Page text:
I always walk away from a Super Bunnyhop video feeling educated and wanting to revisit the game’s he discusses with a newfound lens or to find something I may have missed out on. Weidman’s timeless style on his video pieces are wonderful and his website writings have that same air of quality.
Website – Super Bunnyhop
Youtube – Super Bunnyhop
Video game journalism is once again extremely complex, mostly because of the complexity of the medium. These five authors are the ones I look to for inspiration and to get myself in the tone that I like to adopt when talking about games in a more academic sense. Though, there are plenty more critics that I’m discovering every week and I didn’t even get a chance to talk about my original inspirations, Adam Sessler and Morgan Webb of X-Play.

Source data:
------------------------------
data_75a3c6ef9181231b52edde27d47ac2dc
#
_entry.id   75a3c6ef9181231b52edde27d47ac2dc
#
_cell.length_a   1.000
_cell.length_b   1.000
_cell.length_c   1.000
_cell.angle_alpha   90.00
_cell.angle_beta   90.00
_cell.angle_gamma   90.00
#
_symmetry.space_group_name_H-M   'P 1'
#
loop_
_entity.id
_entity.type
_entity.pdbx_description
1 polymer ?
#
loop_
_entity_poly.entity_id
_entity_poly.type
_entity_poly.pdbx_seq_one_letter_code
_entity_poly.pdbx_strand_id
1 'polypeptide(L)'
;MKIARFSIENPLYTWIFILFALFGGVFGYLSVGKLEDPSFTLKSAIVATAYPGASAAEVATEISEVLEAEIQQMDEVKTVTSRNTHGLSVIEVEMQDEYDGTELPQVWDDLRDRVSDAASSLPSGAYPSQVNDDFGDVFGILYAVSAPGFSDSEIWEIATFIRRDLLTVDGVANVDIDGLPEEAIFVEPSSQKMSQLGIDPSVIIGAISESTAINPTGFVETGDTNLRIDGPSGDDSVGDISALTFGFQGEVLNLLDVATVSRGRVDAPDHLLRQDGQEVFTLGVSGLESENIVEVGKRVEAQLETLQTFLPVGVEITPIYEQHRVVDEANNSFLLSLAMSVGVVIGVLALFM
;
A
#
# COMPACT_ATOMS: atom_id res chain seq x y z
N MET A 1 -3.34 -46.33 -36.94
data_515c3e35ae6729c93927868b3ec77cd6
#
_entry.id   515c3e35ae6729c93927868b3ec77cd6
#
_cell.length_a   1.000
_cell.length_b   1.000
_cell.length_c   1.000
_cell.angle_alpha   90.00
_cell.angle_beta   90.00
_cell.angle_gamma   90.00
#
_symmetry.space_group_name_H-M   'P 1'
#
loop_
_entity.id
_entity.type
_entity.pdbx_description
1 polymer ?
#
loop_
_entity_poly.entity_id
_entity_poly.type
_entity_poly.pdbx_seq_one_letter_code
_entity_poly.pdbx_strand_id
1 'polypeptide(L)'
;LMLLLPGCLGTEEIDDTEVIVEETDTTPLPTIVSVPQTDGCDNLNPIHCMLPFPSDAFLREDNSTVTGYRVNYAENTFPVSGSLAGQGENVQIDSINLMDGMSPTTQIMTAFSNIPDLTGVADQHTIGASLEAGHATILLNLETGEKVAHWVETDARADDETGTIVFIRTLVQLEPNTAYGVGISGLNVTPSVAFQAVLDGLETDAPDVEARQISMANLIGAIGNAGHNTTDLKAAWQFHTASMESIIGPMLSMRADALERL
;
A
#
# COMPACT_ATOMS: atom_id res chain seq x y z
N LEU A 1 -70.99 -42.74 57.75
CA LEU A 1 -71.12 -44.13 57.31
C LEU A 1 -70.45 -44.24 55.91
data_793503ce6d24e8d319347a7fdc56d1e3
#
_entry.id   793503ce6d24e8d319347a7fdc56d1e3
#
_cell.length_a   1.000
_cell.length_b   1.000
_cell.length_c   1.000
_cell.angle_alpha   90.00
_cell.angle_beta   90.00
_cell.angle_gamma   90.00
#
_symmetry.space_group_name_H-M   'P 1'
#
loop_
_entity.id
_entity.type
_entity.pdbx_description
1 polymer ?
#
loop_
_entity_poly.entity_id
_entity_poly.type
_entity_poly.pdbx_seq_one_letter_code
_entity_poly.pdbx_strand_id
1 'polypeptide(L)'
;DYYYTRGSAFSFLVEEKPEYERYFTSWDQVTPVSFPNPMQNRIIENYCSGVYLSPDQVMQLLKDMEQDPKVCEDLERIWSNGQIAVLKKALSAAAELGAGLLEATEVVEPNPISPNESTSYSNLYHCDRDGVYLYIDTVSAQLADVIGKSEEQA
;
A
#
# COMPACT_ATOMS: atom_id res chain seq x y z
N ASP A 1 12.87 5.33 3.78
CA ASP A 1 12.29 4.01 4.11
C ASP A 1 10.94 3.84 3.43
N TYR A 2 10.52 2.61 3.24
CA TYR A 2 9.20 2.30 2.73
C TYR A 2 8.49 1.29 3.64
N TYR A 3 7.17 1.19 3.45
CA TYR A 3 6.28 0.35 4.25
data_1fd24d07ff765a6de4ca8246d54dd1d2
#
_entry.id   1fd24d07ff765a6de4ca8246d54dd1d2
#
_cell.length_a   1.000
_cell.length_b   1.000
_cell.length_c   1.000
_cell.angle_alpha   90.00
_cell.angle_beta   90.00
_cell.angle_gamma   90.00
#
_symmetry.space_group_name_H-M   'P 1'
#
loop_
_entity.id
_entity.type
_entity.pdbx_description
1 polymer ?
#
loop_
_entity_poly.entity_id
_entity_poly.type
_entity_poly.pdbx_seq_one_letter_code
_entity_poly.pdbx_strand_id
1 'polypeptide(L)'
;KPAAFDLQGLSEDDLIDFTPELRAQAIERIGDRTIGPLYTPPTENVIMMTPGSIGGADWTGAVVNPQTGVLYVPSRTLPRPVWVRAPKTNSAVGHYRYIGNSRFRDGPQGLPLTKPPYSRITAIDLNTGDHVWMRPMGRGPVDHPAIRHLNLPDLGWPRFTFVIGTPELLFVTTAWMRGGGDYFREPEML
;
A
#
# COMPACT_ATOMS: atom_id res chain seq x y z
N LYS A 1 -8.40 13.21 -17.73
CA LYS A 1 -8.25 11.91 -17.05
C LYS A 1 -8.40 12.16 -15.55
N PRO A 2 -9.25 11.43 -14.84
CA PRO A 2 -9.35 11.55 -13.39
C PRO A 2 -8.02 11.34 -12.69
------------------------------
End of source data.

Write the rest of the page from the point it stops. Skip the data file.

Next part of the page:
Criticism helps define the work further, with hopes for improvement of the art form and the people involved. I grow a little bit every time I write a piece and I hope someone grows a bit while reading it. This exchange of ideas is what I love so much about writing on games and I’ll continue improving through the rigorous study of this fantastic art medium.
Here’s hoping my writings are striking a chord somewhere and that I’ll continue to find more excellent academics in the gaming world.
Did I miss a phenomenal critic? Let me know in the comments below or find me on Twitter.